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Information and anti-American attitudes

  • Delavande, Adeline

    (University of Essex)

  • Zafar, Basit

    (Federal Reserve Bank of New York)

This paper investigates how attitudes toward the United States are affected by the provision of information. We generate a panel of attitudes in urban Pakistan, in which respondents are randomly exposed to fact-based statements describing the United States in either a positive or negative light. Anti-American sentiment is high and heterogenous in our sample at the baseline, and systematically correlated with intended behavior, such as intended migration. We find that revised attitudes are, on average, significantly different from baseline attitudes: attitudes are revised upward (downward) upon receipt of positive (negative) information, indicating that providing information had a meaningful effect on U.S. favorability. There is, however, substantial heterogeneity in the revision of attitudes, with a substantial proportion of individuals not responding to the information. Nonrevisions are primarily a result of nonmalleability of attitudes. Revisions are driven by both saliency bias and information-based updating. In addition, the information-based updating is partly consistent with unbiased belief updating.

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Paper provided by Federal Reserve Bank of New York in its series Staff Reports with number 558.

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Length: 56 pages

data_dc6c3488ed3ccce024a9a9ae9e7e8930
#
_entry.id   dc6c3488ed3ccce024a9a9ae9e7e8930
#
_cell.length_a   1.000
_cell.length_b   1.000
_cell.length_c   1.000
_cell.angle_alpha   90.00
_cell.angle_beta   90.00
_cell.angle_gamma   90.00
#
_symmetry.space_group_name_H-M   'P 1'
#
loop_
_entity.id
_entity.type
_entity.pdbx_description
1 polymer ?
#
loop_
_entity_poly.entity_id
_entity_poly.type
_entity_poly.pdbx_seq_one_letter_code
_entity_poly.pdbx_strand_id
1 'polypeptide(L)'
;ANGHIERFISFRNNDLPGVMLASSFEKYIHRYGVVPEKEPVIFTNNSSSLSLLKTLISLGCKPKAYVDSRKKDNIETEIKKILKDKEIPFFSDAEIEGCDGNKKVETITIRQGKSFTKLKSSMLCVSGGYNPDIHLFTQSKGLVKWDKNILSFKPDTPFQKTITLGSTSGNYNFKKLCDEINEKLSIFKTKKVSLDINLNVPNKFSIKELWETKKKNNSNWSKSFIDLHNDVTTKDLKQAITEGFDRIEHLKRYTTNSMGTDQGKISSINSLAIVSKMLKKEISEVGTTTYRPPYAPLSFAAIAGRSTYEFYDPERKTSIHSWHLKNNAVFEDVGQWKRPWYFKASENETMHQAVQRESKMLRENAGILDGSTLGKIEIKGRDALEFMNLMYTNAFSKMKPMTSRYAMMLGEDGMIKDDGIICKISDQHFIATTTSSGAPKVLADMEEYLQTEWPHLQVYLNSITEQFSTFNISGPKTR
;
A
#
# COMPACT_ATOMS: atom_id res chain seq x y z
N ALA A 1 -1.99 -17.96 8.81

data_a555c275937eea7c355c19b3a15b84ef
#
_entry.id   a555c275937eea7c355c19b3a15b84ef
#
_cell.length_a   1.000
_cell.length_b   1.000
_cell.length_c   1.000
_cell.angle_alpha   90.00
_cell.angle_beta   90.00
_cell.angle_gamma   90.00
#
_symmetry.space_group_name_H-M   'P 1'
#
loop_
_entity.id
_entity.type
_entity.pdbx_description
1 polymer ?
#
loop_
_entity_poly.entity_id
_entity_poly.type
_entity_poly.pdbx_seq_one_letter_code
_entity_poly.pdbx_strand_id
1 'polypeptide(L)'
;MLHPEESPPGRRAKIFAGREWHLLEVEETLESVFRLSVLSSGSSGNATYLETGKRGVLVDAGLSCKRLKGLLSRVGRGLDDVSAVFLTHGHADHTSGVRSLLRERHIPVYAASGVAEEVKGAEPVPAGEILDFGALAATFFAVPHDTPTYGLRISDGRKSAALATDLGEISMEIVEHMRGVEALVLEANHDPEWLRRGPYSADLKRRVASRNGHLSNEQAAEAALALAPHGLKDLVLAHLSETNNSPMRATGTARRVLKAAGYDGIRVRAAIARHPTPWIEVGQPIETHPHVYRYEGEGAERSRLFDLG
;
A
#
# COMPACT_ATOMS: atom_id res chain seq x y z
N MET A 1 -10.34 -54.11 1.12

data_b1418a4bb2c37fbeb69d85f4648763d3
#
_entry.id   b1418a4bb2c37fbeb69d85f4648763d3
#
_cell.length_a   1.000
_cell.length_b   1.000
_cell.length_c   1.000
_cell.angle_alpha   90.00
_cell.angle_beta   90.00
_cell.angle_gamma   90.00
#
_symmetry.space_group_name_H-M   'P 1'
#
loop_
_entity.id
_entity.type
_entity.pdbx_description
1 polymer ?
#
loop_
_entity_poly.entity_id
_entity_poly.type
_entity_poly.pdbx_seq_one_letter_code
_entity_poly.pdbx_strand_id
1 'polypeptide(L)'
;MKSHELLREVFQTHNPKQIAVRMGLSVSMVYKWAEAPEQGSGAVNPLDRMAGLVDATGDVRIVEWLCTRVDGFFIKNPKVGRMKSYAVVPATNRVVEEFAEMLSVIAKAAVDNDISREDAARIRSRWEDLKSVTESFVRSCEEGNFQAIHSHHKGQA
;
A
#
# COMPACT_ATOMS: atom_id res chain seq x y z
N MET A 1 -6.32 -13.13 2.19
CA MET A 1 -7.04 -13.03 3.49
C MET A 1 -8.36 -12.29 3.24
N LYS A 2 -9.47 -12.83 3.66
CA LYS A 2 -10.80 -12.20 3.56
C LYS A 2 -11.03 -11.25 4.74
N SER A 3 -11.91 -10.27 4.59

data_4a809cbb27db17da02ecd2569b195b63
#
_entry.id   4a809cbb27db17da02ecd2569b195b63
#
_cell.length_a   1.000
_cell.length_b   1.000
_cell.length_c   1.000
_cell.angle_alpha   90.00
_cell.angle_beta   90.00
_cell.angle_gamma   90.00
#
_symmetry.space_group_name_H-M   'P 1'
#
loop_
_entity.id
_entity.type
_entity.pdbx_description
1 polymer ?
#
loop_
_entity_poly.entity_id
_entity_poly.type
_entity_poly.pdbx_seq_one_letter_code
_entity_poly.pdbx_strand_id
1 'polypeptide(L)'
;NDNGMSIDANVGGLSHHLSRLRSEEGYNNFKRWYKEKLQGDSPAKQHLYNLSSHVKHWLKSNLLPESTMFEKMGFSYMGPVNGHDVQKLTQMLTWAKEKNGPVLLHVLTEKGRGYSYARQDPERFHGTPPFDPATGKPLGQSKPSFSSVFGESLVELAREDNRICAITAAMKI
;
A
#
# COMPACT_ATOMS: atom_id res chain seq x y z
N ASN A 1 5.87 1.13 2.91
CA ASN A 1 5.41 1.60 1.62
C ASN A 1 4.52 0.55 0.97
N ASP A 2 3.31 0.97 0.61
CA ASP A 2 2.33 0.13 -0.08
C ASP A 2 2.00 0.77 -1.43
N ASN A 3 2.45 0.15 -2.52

Date of creation: 2012
Date of revision: 01 Sep 2015
Handle: RePEc:fip:fednsr:558
Note: Previous title: How deeply held are anti-American attitudes among Pakistani youth? Evidence using experimental variation in information
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  1. Alberto Abadie, 2006. "Poverty, Political Freedom, and the Roots of Terrorism," American Economic Review, American Economic Association, vol. 96(2), pages 50-56, May.
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  8. Claude Berrebi, 2003. "Evidence About the Link Between Education, Poverty and Terrorism Among Palestinians," Working Papers 856, Princeton University, Department of Economics, Industrial Relations Section..
  9. Adeline Delavande & Basit Zafar, 2011. "Stereotypes and madrassas: experimental evidence from Pakistan," Staff Reports 501, Federal Reserve Bank of New York.
  10. Ebonya Washington & Sendhil Mullainathan, 2009. "Sticking with Your Vote: Cognitive Dissonance and Political Attitudes," American Economic Journal: Applied Economics, American Economic Association, vol. 1(1), pages 86-111, January.
  11. Adeline Delavande & Basit Zafar, 2013. "Gender discrimination and social identity: experimental evidence from urban Pakistan," Staff Reports 593, Federal Reserve Bank of New York.
  12. Edward L. Glaeser, 2004. "Psychology and the Market," NBER Working Papers 10203, National Bureau of Economic Research, Inc.
  13. Matthew A. Gentzkow & Jesse M. Shapiro, 2004. "Media, Education, and anti-Americanism in the Muslim World," Microeconomics 0402005, EconWPA.
  14. Alan B. Krueger & Jitka Maleckova, 2003. "Education, Poverty and Terrorism: Is There a Causal Connection?," Journal of Economic Perspectives, American Economic Association, vol. 17(4), pages 119-144, Fall.
  15. Edward L. Glaeser, 2005. "The Political Economy of Hatred," The Quarterly Journal of Economics, Oxford University Press, vol. 120(1), pages 45-86.
  16. Hoffman Elizabeth & McCabe Kevin & Shachat Keith & Smith Vernon, 1994. "Preferences, Property Rights, and Anonymity in Bargaining Games," Games and Economic Behavior, Elsevier, vol. 7(3), pages 346-380, November.
  17. repec:pri:cepsud:179krueger is not listed on IDEAS
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